The United States Air Force Portal
The United States Air Force (USAF) is the aerial warfare branch of the armed forces and one of the seven uniformed services of the United States. Initially part of the United States Army as the Army Air Corps, the USAF was formed as a separate branch of the military on September 18, 1947. It was the last branch of the US military to be formed.
The USAF is one of the largest and most technologically advanced air force in the world, with about 5,573 manned aircraft in service (3,990 USAF; 1,213 Air National Guard; and 370 Air Force Reserve); approximately 180 Unmanned Combat Air Vehicles, 2130 Air-Launched Cruise Missiles, and 450 Intercontinental Ballistic Missiles; and has 330,159 personnel on active duty, 68,872 in the Selected and Individual Ready Reserves, and 94,753 in the Air National Guard. In addition, the Air Force employs 151,360 civilian personnel.
The Department of the Air Force is headed by the civilian Secretary of the Air Force who heads administrative affairs. The Department of the Air Force is a division of the Department of Defense, headed by the Secretary of Defense. The highest ranking military officer in the Department of the Air Force is the Chief of Staff of the Air Force.
Photo credit: Master Sergeant Andy Dunaway, 23 April 2008. DoD photo.
photo source: DefenseImagery.mil
Service considering retrofitting late-model C-130's with new engines
Summary: The U.S. Air Force is interested in procuring commercial off-the-shelf engines to replace antiquated propulsion systems on C-130 aircraft. At a technology summit in Arlington, Virginia, General Philip Breedlove told of the service's efforts to follow up on the successes of the C-130J upgrade with commercially available fuel efficient engines. Breedlove says the prioritization of use of C-130J's in inter-theater operations for cost savings has tied up logistics. The C-130 also suffers from performance and maintenance issues that have led to the cancellation of the FCS Manned Ground Vehicles program that was unable to fall within weight parameters while maintaining protection requirements. While enhancing the current generation of aircraft, the Air Force is also heading an initiative to develop fuel efficient technologies for the next generation of propulsion systems. the ADaptive Versatile ENgine Technology program seeks to develop an engine that is 30% more efficient than the F119 or F135 engines that power the F-35 Lightning II and F-22 Raptor fifth-generation stealth fighter aircraft. The Versatile, Affordable, Advanced Turbine Engines and Highly Efficient Embedded Turbine Engine programs are also being pursued to develop propulsion technologies for sub-sonic military aircraft.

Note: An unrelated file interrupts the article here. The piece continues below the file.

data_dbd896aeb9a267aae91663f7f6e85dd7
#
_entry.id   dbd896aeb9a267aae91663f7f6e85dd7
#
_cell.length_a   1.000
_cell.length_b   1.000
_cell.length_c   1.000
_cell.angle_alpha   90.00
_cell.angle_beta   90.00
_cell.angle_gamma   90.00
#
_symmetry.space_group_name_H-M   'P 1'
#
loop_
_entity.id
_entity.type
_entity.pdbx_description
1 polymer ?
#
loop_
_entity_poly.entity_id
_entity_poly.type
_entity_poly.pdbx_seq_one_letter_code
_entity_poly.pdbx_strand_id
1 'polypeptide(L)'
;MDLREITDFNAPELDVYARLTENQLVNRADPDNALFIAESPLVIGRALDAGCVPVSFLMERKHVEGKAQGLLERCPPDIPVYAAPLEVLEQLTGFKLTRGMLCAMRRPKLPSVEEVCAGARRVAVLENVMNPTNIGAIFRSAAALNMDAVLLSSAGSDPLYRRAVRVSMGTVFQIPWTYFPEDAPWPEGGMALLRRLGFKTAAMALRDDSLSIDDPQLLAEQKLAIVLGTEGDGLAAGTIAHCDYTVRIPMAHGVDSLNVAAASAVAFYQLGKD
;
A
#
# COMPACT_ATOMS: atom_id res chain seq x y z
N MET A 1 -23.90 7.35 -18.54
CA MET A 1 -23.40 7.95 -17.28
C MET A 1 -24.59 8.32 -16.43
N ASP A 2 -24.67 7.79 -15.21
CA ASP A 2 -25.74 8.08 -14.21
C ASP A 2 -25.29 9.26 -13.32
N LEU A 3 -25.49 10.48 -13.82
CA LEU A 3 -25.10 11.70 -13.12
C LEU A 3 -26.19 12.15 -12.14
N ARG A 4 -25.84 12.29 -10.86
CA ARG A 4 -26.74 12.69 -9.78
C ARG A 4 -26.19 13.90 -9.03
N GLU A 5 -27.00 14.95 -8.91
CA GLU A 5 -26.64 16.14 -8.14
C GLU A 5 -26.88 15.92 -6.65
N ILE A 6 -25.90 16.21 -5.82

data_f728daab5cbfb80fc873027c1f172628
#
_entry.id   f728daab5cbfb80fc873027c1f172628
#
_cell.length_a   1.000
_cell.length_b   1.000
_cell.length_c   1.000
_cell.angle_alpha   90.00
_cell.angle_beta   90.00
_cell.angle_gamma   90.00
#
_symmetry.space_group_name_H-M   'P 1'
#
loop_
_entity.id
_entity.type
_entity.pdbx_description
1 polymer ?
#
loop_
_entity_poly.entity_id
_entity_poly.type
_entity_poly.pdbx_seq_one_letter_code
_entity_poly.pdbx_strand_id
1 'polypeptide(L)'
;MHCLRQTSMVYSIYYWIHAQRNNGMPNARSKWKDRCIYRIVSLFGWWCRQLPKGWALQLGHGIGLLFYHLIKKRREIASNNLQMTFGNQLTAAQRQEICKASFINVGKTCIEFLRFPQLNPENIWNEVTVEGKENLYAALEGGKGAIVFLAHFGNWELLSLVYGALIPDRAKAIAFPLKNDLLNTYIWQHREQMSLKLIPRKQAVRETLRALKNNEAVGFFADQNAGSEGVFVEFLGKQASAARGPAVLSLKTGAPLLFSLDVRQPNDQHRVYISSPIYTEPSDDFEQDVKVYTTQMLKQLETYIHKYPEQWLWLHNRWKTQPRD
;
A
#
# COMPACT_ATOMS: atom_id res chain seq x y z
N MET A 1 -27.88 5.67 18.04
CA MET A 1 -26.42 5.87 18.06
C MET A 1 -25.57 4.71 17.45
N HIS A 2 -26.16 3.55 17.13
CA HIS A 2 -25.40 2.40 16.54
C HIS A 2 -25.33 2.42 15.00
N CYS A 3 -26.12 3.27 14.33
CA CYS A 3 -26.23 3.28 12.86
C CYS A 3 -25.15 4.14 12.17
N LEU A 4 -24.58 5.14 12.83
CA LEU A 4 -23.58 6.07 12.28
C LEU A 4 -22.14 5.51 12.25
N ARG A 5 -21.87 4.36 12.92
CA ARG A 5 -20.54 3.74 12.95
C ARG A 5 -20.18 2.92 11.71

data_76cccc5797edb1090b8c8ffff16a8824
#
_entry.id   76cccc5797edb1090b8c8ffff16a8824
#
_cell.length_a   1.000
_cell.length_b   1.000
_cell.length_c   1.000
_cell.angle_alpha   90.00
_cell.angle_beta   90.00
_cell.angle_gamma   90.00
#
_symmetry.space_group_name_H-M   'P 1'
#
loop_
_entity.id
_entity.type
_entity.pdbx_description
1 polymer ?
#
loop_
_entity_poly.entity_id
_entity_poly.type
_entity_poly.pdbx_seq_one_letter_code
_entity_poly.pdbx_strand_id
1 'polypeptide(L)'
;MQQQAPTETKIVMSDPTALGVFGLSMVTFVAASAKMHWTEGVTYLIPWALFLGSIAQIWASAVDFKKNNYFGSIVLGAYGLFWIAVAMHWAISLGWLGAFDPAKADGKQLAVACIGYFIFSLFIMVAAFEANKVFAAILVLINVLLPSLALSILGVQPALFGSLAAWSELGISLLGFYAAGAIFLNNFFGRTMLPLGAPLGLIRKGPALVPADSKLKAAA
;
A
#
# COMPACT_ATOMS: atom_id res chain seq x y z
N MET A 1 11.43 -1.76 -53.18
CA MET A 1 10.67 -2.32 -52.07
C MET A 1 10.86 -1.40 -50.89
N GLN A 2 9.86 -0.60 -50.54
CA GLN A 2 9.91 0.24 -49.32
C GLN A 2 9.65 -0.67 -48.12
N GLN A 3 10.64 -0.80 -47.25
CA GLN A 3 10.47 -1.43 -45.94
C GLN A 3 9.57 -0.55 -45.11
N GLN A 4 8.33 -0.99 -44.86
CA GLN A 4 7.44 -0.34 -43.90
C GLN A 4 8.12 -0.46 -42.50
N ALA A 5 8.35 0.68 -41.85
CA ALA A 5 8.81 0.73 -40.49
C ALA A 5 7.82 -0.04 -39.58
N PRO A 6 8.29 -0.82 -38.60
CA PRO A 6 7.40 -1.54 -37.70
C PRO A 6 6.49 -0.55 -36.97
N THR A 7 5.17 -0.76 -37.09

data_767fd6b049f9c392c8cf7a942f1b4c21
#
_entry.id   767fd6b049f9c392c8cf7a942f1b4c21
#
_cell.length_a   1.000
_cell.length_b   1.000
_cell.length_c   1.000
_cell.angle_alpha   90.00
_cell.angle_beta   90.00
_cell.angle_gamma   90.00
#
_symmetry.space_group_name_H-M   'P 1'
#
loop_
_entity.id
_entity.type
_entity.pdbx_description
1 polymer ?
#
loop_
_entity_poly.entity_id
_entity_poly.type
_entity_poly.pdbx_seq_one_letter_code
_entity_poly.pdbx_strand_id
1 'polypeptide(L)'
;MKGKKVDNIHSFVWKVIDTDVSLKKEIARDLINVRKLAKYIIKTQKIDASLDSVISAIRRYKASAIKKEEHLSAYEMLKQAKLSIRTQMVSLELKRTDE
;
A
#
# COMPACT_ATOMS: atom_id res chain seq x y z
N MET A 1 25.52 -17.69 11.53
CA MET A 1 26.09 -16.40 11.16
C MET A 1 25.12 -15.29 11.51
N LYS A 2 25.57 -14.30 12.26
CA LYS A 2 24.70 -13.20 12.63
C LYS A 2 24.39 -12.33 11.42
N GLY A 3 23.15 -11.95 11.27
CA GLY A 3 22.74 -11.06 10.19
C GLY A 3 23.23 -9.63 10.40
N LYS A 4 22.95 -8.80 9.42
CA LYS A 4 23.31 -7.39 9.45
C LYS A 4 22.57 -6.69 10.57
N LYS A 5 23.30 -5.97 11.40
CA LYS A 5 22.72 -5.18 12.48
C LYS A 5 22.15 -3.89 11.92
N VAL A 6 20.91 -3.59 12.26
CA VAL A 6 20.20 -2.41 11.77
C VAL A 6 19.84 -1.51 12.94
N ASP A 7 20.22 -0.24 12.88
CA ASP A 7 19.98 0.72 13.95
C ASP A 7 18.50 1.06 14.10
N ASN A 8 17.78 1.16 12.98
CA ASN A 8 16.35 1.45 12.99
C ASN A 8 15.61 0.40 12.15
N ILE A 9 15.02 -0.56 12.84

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The C-130 Hercules is a multi-role transport aircraft. First introduced in 1956 the airframe has proven to be incredibly versatile. The aircraft was designed by the Lockheed corporation and initially designed to carry up to 92 passengers, have a range of 1,100 nautical miles (2,000 km), and have the capability to take off and land at short and unprepared strips. Testing for the aircraft was conducted from 1954-1956 with the first production models being delivered to the 463d Troop Carrier Wing at Ardmore AFB, Oklahoma and the 314th Troop Carrier Wing at Sewart AFB, Tennessee in December 1956.